A famous writer considers how traditional Russian ideals are ripe for a comeback
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Today's Russia is full of problems and contradictions. They buzz, grow and collide, ready to turn the fragile state developed since 1991 into chaos. Everyone is hoping the president will make changes, and each offers his own recipe. Various economic schools propose ways to overcome the economic downturn, contradicting each other as to how to stop the drop in production and revive economic growth. Deputies adopt laws, tirelessly work on bills they believe will tame corruption, destroy foci of extremism, eliminating threats of an"Orange revolution". Moralists want “degenerate” TV programs to be shut down and education reformed.
But no pre-election communique suggests changing ideals, the basic images used as models for society. Since 1991, the image of the selfless hero, creator, romantic dreamer, sacrificing himself for the Motherland has been, replaced in the gallery by a successful moneymaker, an insatiable consumer, a man who dominates others, a proud winner of battles, who turns others into losers, under the ideological spotlight.
Traders, bankers, show biz stars and high profile judges are society’s new models, inspiring laws, movies and social hierarchies. And we achieved what this led us to: wealth acquired not through hard work, but through greed, and people who, in pursuit of the next deal, no longer look up at the sky, seeing the stars above. Skeptics and cynics who do not believe in good, defilers and blasphemers breaking the last taboos and transforming men into beasts.
The liberal project that forms the basis for post-Soviet Russia has been drained to the last drop, leading to a gaping hole ready to swallow the new Russia.
It’s too bad that in the election debates even the brightest candidates were incapable of formulating new ideals. They talked about oil, war, goods, but no one mentioned heroes, sons of the Motherland, Russia’s eternal creativity where, through labor and hardship, a future human is born, atoning for the fathers sins, overcoming flesh and moving personal goals and aspirations from his groin and stomach to his heart, mind and soul.
The "just man" is the ideal of Russia’s entire history from our ancient fairy tales and religious creeds to great novels and political treatises: the ideals of fairness, kindness, generosity, of humanity and unlimited cosmic creativity offered to us by Russian culture and the Orthodox Church. All this is at hand, but distorted, even mistreated and abused. The changes society yearns for must above all relate to these ideals taken from the great Russian classics and bottomless Russian faith, which are returning. They will undergird laws and industries , a new patriotic elite will be born, new science and culture will flourish.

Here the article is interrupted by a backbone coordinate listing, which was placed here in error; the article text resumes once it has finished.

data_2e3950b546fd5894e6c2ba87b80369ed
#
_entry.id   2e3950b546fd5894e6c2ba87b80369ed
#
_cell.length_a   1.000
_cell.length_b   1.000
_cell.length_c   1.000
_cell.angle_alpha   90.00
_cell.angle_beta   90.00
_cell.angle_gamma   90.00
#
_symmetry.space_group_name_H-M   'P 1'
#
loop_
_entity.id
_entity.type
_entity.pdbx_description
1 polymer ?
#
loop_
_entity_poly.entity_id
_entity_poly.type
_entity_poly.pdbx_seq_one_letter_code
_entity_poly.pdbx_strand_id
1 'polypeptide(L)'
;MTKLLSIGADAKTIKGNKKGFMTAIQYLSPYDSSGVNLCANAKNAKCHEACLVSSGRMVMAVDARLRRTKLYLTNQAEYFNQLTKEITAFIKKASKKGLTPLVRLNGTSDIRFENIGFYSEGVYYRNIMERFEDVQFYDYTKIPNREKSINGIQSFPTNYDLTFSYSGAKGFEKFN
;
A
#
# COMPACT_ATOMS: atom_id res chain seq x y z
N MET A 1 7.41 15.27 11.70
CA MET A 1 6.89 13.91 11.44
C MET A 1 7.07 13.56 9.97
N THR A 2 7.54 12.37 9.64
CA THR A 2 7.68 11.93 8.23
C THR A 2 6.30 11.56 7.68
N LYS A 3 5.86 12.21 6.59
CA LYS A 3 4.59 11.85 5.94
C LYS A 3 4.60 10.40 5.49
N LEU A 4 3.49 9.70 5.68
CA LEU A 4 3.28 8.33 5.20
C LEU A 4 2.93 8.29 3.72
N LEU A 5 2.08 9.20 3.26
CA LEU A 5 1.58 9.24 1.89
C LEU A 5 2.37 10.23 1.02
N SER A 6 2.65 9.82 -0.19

It’s wrong to say that the 90s were pitch-dark. They were years of villains and robbers, but also of great saints. While liberal ideologues were mocking patriotic feelings, rejecting love of country and its people, during the first Chechen war, a young soldier, Eugene Rodionov, sacrificed his life, refusing to betray his army, his faith and his country. Soldiers of the Sixth airborne division saved the army from defeat and Russia from disintegrating.
As great factories were plundered, precious documents highjacked, unique technologies destroyed, engineers and workers saved secrets, defended their machines though receiving no salary, only insults, fighting off attacks by robbers, saving our great legacy for the future. Missile-builders, shipwrights, physicists, survived and passed on to the new generation the untold wealth of the country.
The patriotic intelligentsia were called obscurantists and fascists by liberals, defamed and deprived of media presence, stoically defending its ideals, saving its novels, scripts and plays for better days, when the suffering of heroes would nourish their contributions to the common cause.
Following elections to the new State Duma, the executive branch gained enough credibility to make changes. We are waiting for them with baited breath, ready to participate, serving the people and the state.
A single particle from the future could reanimate frozen matter, setting off a chain reaction of new life. We’re waiting for it.
Source: Izvestia - Russian daily news
This post first appeared on Russia Insider
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